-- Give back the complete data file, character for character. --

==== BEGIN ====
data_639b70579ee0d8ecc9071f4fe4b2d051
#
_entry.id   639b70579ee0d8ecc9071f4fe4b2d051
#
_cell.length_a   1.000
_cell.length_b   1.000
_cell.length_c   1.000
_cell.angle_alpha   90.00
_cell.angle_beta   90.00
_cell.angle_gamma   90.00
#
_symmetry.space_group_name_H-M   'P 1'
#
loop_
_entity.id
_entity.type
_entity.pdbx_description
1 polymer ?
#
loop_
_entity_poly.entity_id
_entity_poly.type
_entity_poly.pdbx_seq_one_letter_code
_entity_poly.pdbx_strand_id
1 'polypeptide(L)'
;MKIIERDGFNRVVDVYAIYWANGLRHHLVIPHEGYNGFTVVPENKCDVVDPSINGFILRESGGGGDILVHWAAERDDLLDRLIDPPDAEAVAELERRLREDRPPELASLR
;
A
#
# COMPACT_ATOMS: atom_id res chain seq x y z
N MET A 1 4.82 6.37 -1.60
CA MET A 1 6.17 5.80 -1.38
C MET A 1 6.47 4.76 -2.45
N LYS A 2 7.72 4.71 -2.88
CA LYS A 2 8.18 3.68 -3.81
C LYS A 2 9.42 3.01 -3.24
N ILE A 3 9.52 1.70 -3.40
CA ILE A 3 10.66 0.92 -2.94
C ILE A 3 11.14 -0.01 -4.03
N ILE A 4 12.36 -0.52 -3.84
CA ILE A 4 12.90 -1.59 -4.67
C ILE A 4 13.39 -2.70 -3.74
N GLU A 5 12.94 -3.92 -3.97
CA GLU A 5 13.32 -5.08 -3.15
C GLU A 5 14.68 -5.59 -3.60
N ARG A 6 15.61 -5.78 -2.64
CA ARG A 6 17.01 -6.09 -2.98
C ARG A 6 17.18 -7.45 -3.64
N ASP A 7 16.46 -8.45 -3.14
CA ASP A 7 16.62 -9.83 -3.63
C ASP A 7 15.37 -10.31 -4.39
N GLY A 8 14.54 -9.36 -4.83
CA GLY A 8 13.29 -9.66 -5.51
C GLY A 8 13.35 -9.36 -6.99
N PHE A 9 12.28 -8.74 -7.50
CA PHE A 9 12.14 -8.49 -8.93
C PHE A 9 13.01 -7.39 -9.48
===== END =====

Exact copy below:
data_639b70579ee0d8ecc9071f4fe4b2d051
#
_entry.id   639b70579ee0d8ecc9071f4fe4b2d051
#
_cell.length_a   1.000
_cell.length_b   1.000
_cell.length_c   1.000
_cell.angle_alpha   90.00
_cell.angle_beta   90.00
_cell.angle_gamma   90.00
#
_symmetry.space_group_name_H-M   'P 1'
#
loop_
_entity.id
_entity.type
_entity.pdbx_description
1 polymer ?
#
loop_
_entity_poly.entity_id
_entity_poly.type
_entity_poly.pdbx_seq_one_letter_code
_entity_poly.pdbx_strand_id
1 'polypeptide(L)'
;MKIIERDGFNRVVDVYAIYWANGLRHHLVIPHEGYNGFTVVPENKCDVVDPSINGFILRESGGGGDILVHWAAERDDLLDRLIDPPDAEAVAELERRLREDRPPELASLR
;
A
#
# COMPACT_ATOMS: atom_id res chain seq x y z
N MET A 1 4.82 6.37 -1.60
CA MET A 1 6.17 5.80 -1.38
C MET A 1 6.47 4.76 -2.45
N LYS A 2 7.72 4.71 -2.88
CA LYS A 2 8.18 3.68 -3.81
C LYS A 2 9.42 3.01 -3.24
N ILE A 3 9.52 1.70 -3.40
CA ILE A 3 10.66 0.92 -2.94
C ILE A 3 11.14 -0.01 -4.03
N ILE A 4 12.36 -0.52 -3.84
CA ILE A 4 12.90 -1.59 -4.67
C ILE A 4 13.39 -2.70 -3.74
N GLU A 5 12.94 -3.92 -3.97
CA GLU A 5 13.32 -5.08 -3.15
C GLU A 5 14.68 -5.59 -3.60
N ARG A 6 15.61 -5.78 -2.64
CA ARG A 6 17.01 -6.09 -2.98
C ARG A 6 17.18 -7.45 -3.64
N ASP A 7 16.46 -8.45 -3.14
CA ASP A 7 16.62 -9.83 -3.63
C ASP A 7 15.37 -10.31 -4.39
N GLY A 8 14.54 -9.36 -4.83
CA GLY A 8 13.29 -9.66 -5.51
C GLY A 8 13.35 -9.36 -6.99
N PHE A 9 12.28 -8.74 -7.50
CA PHE A 9 12.14 -8.49 -8.93
C PHE A 9 13.01 -7.39 -9.48